The two new parks "will remain rustic and forested, and NParks will undertake habitat enhancement to further support our biodiversity", said Mr Lee.

He also announced enhancements to the Dairy Farm Nature Park, which is part of the Central Nature Park Network. The network will provide "ecologically inter-dependent habitats for the flora and fauna" of the Bukit Timah and Central Catchment Nature Reserves.

One is a new exhibition at the Wallace Education Centre, located in Dairy Farm Nature Park, which was opened by Mr Lee on Monday.

The Wallace Education Centre at the Dairy Farm Nature Park on Dec 7, 2020. ST PHOTO: ALPHONSUS CHERN

It is the largest permanent exhibition in Singapore on English naturalist Alfred Russel Wallace that introduces visitors to Wallace and his theories of evolution and natural selection, NParks said. It also touches on Singapore's biodiversity and the board's Nature Conservation Masterplan. A section of the centre is equipped with tools like magnifying glasses and microscopes that visitors may use.

Another enhancement is an extension to the Wallace Trail within the park from the original 1km to 2.2km. The extended trail stretches to Hillview MRT station, and includes a new deck that gives visitors an unobstructed view of the secondary forest in Dairy Farm Nature Park.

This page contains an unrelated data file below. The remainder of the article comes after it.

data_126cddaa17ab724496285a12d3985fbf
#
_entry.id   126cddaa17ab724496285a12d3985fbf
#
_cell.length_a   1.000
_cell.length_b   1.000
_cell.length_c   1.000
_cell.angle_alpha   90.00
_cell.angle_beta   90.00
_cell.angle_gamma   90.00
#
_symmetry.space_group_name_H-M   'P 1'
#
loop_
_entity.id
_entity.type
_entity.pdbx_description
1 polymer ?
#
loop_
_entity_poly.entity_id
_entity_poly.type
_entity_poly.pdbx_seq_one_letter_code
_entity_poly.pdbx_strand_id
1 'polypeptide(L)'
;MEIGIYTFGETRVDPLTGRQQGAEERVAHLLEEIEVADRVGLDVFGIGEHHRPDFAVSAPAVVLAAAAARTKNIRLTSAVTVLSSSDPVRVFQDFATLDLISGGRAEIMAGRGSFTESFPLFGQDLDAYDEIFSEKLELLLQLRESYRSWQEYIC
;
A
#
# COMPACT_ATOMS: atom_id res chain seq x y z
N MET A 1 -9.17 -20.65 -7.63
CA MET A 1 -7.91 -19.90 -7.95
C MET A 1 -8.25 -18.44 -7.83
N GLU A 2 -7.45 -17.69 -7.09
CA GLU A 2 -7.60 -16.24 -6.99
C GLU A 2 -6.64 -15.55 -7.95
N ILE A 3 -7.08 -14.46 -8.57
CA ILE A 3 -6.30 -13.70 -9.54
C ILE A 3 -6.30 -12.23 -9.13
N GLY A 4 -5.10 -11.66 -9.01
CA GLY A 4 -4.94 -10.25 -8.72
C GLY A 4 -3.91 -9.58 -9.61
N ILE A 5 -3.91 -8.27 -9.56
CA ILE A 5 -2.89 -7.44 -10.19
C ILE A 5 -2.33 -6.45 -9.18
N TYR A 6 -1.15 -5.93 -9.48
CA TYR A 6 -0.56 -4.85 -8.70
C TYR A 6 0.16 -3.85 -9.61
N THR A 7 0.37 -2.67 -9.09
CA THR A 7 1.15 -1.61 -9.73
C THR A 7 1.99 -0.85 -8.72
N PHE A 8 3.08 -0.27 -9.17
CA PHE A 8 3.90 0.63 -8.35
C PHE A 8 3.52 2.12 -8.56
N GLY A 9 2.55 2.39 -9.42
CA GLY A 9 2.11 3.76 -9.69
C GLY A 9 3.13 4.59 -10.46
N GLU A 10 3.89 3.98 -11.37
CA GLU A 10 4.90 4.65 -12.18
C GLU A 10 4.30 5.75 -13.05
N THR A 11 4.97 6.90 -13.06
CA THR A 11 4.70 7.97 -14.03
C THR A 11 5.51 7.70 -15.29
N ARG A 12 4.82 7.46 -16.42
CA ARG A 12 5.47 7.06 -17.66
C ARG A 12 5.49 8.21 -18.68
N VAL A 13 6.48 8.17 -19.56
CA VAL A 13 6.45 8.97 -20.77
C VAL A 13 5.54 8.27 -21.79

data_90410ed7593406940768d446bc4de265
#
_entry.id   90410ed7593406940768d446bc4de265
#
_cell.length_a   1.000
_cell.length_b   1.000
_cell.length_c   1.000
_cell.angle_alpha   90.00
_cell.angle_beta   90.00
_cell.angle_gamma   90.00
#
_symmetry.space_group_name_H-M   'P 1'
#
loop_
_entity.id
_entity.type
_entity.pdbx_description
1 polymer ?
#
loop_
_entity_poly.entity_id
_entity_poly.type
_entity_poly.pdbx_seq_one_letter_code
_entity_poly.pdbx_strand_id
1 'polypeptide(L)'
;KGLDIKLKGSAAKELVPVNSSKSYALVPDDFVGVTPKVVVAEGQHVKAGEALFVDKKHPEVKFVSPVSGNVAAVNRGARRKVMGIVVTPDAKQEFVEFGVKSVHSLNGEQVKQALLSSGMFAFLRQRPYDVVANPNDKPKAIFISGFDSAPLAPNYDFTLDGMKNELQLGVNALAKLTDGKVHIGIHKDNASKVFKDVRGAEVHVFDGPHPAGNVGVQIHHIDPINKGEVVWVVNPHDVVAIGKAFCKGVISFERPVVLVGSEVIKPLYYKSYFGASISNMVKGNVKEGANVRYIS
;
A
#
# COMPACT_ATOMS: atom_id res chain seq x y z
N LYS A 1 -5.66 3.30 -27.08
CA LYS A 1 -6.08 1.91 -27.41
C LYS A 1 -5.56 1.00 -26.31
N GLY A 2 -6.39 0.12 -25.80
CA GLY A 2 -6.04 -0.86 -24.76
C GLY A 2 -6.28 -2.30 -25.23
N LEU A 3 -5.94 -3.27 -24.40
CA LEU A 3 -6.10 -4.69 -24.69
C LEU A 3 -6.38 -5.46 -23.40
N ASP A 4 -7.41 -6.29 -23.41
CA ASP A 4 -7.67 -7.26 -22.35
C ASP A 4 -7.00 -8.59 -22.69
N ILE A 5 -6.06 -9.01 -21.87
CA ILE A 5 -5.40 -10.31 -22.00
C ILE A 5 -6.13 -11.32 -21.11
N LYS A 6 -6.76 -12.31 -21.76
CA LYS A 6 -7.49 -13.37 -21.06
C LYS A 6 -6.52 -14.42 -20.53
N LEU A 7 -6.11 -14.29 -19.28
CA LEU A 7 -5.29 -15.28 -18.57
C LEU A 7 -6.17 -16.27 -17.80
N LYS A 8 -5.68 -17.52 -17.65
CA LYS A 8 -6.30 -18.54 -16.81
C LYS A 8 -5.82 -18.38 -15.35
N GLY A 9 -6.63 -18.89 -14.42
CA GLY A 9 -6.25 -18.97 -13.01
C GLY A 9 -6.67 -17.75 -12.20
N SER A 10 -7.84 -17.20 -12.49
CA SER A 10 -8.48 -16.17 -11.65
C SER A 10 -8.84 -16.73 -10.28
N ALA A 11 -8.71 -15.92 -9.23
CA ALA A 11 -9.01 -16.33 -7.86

Together with six other nature parks and the Bukit Timah and Central Catchment Nature Reserves, the Dairy Farm Nature Park is part of the Central Nature Park Network which Mr Lee said "act as buffers to protect our central nature reserves, which are some of the richest sources of our natural capital, against the impact of urbanisation".

An eighth park - Rifle Range Nature Park - will join the network when it opens in 2022.

Besides enjoying the parks, the public is encouraged to contribute to green spaces and corridors.

Opportunities include tree planting and habitat enhancement activities under NParks' One Million Trees Movement, which was launched in April 2020 and aims to plant more than a million trees in Singapore over a decade.

To support the propagation and nurturing of saplings planted in the movement, at least 10 community nurseries will be built across the island over the next three years, including one at Singapore Botanic Gardens.

The first such nursery was launched on Monday at Dairy Farm Nature Park, a third enhancement of the facility. Volunteers can grow nature plants that were collected as seeds or wildlings on trails at the nursery.

When they reach a suitable maturity, the saplings are then replanted in the forest.

Foreign Affairs Minister Vivian Balakrishnan (third from left) and National Development Minister Desmond Lee (in blue shirt) at the Dairy Farm Nature Park Community Nursery on Dec 7, 2020. ST PHOTO: ALPHONSUS CHERN

The first nursery was set up with the support of a $160,000 donation from HSBC to NParks' registered charity, the Garden City Fund.

Mr Tony Cripps, HSBC Singapore's chief executive, said: "HSBC is proud to be a partner of this initiative, which aligns with our own global climate ambition to support the transition to a net-zero future.

"We believe that these learning nurseries and the community involvement will enable greater appreciation of the importance of ecosystems and biodiversity that surround us."

Keen to explore more of Singapore? Check out ST's picks for the top 5 heritage trails here.